On Asiana 214, pilot error during the final approach was compounded by poor communication and role confusion despite perfect flying conditions. The NTSB found that “the flight crew mismanaged the airplane’s vertical profile during the initial approach…leading to a period of increased workload that reduced the pilot monitoring’s awareness of the pilot flying’s actions. About 200 ft, one or more flight crewmembers became aware of the low airspeed and low path conditions, but the flight crew did not initiate a go-around until the airplane was below 100 ft, at which point the airplane did not have the performance capability to accomplish a go-around. The flight crew was experiencing fatigue, which likely degraded their performance during the approach. Nonstandard communication and coordination between the pilot flying and the pilot monitoring when making selections…resulted, at least in part, from role confusion and subsequently degraded their awareness of AFDS and A/T modes. Insufficient flight crew monitoring of airspeed indications during the approach likely resulted from expectancy, increased workload, fatigue, and automation reliance. The delayed initiation of a go-around by the pilot flying and the pilot monitoring after they became aware of the airplane’s low path and airspeed likely resulted from a combination of surprise, nonstandard communication, and role confusion.” Having just crashed landed in spectacular fashion, the pilots then instructed the crew not to evacuate given their ongoing communications with the tower. A flight attendant reported a major fire but the order to evacuate took a further 90 seconds. The cabin manager, Lee Yoon-hye was the last person off the burning plane; the SF fire chief said, “she was a hero.” As an aside, six people were ejected from the aircraft when it hit the seawall and the tail broke off. Four of them were flight attendants who were properly restrained and survived the crash despite being ejected. Two of the three fatalities were ejected passengers who were not wearing seatbelts – they “would likely have remained in the cabin and survived if they had been wearing them.”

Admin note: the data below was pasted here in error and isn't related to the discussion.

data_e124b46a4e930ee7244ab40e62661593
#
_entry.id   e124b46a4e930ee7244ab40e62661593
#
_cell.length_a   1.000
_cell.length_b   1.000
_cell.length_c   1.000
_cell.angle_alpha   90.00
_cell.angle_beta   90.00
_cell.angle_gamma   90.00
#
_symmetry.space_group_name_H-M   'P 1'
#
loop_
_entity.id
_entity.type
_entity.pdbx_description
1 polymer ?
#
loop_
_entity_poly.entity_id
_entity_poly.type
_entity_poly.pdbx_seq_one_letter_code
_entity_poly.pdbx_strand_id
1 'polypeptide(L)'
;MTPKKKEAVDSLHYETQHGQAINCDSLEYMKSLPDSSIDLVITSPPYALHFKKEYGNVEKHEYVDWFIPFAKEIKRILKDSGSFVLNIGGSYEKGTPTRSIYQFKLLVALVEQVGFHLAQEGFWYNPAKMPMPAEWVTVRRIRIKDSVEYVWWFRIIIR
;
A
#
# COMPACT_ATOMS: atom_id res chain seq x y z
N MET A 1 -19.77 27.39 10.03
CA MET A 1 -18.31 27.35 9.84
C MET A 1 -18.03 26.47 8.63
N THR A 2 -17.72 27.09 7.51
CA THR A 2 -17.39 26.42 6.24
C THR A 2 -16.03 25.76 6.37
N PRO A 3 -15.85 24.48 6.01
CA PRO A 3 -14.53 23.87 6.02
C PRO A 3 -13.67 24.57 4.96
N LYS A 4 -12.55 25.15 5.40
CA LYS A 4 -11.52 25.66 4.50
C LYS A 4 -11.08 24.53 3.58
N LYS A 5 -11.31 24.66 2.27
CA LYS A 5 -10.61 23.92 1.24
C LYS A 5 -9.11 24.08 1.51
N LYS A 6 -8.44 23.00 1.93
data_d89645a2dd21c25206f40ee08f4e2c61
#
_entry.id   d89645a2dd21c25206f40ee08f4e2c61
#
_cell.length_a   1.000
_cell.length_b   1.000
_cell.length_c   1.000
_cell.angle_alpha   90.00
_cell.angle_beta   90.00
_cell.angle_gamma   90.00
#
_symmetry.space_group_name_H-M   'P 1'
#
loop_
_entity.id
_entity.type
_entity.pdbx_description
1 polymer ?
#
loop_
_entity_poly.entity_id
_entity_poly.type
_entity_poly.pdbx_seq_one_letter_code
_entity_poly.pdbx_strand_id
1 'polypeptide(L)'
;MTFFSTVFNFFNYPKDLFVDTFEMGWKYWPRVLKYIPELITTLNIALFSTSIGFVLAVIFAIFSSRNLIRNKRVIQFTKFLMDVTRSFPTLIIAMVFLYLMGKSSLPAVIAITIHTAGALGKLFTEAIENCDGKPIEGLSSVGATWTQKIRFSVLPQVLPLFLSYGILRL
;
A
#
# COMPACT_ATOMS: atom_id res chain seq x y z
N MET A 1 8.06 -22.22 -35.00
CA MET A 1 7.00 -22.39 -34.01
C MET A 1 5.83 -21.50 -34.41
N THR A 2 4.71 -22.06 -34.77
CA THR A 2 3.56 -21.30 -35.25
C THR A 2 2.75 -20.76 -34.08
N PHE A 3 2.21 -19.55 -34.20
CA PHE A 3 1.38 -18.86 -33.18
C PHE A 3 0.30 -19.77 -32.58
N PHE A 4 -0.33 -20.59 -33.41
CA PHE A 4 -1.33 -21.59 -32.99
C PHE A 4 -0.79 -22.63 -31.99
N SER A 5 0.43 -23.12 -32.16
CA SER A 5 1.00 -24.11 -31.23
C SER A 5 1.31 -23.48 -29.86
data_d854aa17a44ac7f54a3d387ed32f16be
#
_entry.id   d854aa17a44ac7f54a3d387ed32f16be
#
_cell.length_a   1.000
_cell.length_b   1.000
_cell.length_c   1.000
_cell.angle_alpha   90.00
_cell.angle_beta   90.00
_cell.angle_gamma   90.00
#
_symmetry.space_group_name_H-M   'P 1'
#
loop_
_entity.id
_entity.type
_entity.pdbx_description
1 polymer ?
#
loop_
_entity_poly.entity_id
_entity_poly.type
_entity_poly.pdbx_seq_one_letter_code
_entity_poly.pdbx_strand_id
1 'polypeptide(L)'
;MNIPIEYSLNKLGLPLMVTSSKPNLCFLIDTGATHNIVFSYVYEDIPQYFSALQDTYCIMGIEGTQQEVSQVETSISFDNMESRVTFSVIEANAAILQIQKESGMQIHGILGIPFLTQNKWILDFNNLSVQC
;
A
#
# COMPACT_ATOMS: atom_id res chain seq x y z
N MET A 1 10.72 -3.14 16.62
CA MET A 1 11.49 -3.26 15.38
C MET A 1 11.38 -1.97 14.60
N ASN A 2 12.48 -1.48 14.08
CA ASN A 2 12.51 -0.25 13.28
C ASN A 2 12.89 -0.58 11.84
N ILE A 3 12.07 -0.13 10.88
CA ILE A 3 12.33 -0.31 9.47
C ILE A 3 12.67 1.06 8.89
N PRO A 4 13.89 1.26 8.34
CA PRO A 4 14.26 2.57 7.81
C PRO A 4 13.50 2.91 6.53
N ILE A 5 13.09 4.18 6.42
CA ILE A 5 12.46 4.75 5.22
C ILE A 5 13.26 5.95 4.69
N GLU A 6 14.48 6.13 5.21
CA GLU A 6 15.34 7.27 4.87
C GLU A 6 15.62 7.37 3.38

In response to the crash, many pilots chimed in on a popular message board (pprune.org):
“…if I flew with a new F/O, straight out of Line Training, once I’d completed my departure brief I would say: ‘There’s one important thing I need to add which is this. The reason I’m in this left-hand seat is because I’ve been doing this job longer than you. It doesn’t mean that I’m incapable of making mistakes. So if you see or hear anything which you don’t understand or appears to be not right, please speak up and tell me.’”